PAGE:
The traitor within – turning your IoT devices against you

The Dyn attack – what happened?

On 21 October 2016, Dyn, a company that controls domain name system (DNS) infrastructure for many of the internet’s big names, like Netflix, Twitter, Reddit, Spotify, Airbnb and Etsy, was attacked by a botnet – a group of malware infected computers.  The attack was a distributed denial of service (DDoS) attack; the botnet, controlled by a command server, overloaded Dyn with traffic until it became overwhelmed.  The DNS is an essential protocol that allows access to websites, so this attack resulted in millions of people across the US suffering disruptions to their internet service.

What was different about this attack?

The Dyn attack was over twice the size of any previous DDoS attacks because it used a Mirai botnet to attack the server.  Whereas standard botnets are made up of computers, the Mirai botnet malware infects Internet of Things (IoT) devices, which in this case was predominantly webcams and DVR players, but includes all internet connected home and wearable technology devices.  Toasters, thermostats, cars, printers, door locks and any device that can be described as ‘smart’ can be an IoT device.  Malware that attacks IoT devices is so problematic because it significantly increases the number of devices which can make up the botnet.

How did this happen?

IoT devices are attractive to hackers for several reasons.  They significantly increase the number of devices hackers can exploit, and they make entire systems vulnerable through interconnectedness.  IoT devices often do not have the same security measures as computers.  They are frequently designed to be cheap and replaceable with limited functionality and processing power.  This means they are vulnerable to attack because they lack the capacity to run robust security measures.  Often they are incorporated in products where manufacturers focus on creating new devices rather than updating the old, leaving old products which remain connected to the internet with outdated security measures.

Minimising security risks

The Dyn attack highlights the security risks associated with IoT devices.  While the attack only resulted in outages to certain sites for a few hours (though obviously, the consequences to Dyn and the affected businesses are huge) it was initially investigated as being a trial-run to derail the U.S. election.  The attack has since been attributed to amateur hackers, which is a relief in terms of motivation, but frightening in terms of the potential harm that can be done.

Organisations need to be aware of these risks when using IoT devices or introducing them to their business practices.  Further, being proactive about security is the best form of protection.  Organisations can minimise risk by:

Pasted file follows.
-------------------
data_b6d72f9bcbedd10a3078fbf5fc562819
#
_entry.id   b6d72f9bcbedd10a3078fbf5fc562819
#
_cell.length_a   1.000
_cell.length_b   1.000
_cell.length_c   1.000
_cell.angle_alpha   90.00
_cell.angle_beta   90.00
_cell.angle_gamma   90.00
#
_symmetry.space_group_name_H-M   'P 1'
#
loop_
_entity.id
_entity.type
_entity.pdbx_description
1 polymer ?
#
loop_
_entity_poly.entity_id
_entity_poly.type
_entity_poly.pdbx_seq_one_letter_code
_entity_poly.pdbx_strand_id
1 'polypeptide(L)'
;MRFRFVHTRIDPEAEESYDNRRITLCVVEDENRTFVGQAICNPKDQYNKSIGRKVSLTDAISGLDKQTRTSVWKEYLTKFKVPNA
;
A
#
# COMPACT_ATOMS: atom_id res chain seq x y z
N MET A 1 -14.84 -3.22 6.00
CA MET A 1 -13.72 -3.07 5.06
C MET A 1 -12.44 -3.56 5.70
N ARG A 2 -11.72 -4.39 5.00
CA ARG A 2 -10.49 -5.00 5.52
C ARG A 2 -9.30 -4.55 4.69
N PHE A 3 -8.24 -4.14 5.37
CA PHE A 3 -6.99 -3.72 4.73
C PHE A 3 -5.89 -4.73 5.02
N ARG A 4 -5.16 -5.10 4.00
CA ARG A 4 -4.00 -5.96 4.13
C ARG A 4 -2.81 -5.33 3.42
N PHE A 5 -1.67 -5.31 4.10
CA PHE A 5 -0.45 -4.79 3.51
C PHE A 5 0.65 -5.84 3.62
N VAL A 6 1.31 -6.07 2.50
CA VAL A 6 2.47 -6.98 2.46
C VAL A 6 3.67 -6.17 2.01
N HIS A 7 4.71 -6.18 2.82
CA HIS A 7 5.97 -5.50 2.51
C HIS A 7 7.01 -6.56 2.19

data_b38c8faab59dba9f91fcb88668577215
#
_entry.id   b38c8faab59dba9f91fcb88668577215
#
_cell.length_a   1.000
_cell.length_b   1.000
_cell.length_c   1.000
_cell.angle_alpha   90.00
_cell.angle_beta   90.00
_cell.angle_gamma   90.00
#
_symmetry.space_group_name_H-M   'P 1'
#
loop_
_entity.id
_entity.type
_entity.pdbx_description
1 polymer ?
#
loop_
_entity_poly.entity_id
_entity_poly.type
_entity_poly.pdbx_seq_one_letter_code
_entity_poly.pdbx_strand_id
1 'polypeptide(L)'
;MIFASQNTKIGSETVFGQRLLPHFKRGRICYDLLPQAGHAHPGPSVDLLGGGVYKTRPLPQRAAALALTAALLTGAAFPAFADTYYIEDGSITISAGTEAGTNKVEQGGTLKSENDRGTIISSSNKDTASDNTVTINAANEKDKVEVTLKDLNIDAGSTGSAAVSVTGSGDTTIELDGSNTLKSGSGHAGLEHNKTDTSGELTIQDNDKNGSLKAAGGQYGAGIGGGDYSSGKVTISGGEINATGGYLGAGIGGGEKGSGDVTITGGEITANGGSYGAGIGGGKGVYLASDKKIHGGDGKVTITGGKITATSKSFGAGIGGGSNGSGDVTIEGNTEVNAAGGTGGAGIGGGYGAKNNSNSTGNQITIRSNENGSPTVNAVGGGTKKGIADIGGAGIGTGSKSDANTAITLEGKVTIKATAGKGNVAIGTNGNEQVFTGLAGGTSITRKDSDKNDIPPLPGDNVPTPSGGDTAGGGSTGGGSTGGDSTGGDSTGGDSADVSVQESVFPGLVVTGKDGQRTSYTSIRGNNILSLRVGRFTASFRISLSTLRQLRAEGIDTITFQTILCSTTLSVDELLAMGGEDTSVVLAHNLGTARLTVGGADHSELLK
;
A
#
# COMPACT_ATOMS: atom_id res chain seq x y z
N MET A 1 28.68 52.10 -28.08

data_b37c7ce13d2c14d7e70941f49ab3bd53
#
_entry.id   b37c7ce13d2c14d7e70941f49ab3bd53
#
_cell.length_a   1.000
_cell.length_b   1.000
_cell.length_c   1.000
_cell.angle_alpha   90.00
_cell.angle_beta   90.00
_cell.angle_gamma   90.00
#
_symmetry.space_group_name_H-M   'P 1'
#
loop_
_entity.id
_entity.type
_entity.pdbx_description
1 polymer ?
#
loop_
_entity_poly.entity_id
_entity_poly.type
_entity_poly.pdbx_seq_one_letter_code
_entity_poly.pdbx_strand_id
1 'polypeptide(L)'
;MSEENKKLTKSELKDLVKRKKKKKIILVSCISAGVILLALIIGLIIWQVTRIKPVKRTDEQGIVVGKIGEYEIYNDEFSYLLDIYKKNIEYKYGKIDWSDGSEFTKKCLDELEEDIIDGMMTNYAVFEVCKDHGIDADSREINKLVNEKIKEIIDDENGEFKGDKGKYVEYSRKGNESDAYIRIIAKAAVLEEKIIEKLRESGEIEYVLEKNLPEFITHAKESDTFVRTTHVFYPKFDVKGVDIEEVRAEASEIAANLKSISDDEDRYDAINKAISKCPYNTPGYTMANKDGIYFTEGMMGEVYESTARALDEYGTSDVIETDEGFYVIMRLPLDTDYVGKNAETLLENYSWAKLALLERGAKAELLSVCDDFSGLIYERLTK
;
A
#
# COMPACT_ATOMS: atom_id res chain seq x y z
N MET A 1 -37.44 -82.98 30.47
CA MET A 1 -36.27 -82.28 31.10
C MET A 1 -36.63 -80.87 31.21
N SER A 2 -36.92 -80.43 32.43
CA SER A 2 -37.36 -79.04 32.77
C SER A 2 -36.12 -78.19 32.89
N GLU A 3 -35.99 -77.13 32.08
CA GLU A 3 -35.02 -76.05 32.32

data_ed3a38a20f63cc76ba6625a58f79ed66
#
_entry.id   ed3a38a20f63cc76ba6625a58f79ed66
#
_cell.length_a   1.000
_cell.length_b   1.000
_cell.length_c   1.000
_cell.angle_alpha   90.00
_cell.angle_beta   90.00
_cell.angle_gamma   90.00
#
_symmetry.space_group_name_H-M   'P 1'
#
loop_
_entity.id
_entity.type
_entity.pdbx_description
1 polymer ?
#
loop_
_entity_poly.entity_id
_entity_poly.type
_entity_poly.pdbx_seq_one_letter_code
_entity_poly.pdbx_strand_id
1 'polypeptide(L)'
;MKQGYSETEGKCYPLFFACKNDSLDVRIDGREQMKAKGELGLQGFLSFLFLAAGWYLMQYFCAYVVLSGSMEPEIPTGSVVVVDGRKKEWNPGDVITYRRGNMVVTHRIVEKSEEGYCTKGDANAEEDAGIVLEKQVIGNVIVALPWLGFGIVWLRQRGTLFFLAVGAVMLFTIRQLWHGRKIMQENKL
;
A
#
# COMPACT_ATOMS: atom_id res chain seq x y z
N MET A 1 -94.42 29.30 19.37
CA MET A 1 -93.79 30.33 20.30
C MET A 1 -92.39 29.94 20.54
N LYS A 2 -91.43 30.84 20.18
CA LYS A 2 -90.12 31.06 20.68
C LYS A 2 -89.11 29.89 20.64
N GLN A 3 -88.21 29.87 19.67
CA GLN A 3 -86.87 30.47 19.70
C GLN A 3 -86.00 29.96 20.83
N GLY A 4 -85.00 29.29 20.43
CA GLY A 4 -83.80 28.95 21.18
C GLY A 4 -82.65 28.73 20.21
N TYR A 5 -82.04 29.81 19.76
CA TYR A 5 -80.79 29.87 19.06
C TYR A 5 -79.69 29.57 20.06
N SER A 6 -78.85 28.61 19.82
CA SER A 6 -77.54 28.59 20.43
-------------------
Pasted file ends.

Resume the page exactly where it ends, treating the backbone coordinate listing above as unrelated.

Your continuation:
• Identifying the security measures and vulnerabilities within IoT devices.
  • Testing devices for vulnerabilities as hacking techniques evolve to determine pre-emptively whether a device is susceptible to security threats.
  • Monitoring devices for unauthorised intrusion.
  • Updating security measures within devices where possible, only using devices that have the capacity to be updated and retiring those that don’t.
  • Understanding what information devices collect and how it is collected and stored.  It is particularly important to ensure personal or sensitive information is encrypted, and to understand who can access it and how.
  • Identifying parties that may be involved in the maintenance, provision or installation of devices, and determining contractual obligations between them and the organisation.
  • Planning for the worst-case scenario.

Conclusion

The DDoS attack on Dyn highlights how complex security analysis and planning has become for organisations.  It is impossible to prevent attacks, foresee all security risks and protect against all forms of security breach and unauthorised access.  However, by understanding their vulnerabilities as far as possible, and by introducing a critical response plan, organisations can continue operations, minimise liability and maintain their reputation in the event of a security breach.

If you have any queries or would like further information regarding this article, please contact:

Simon McDonald
Partner
M: 0402 843 198
E: smcdonald@pageseager.com.au

Grace Williams
Lawyer
T: (03) 6235 5174
E: gwilliams@pageseager.com.au

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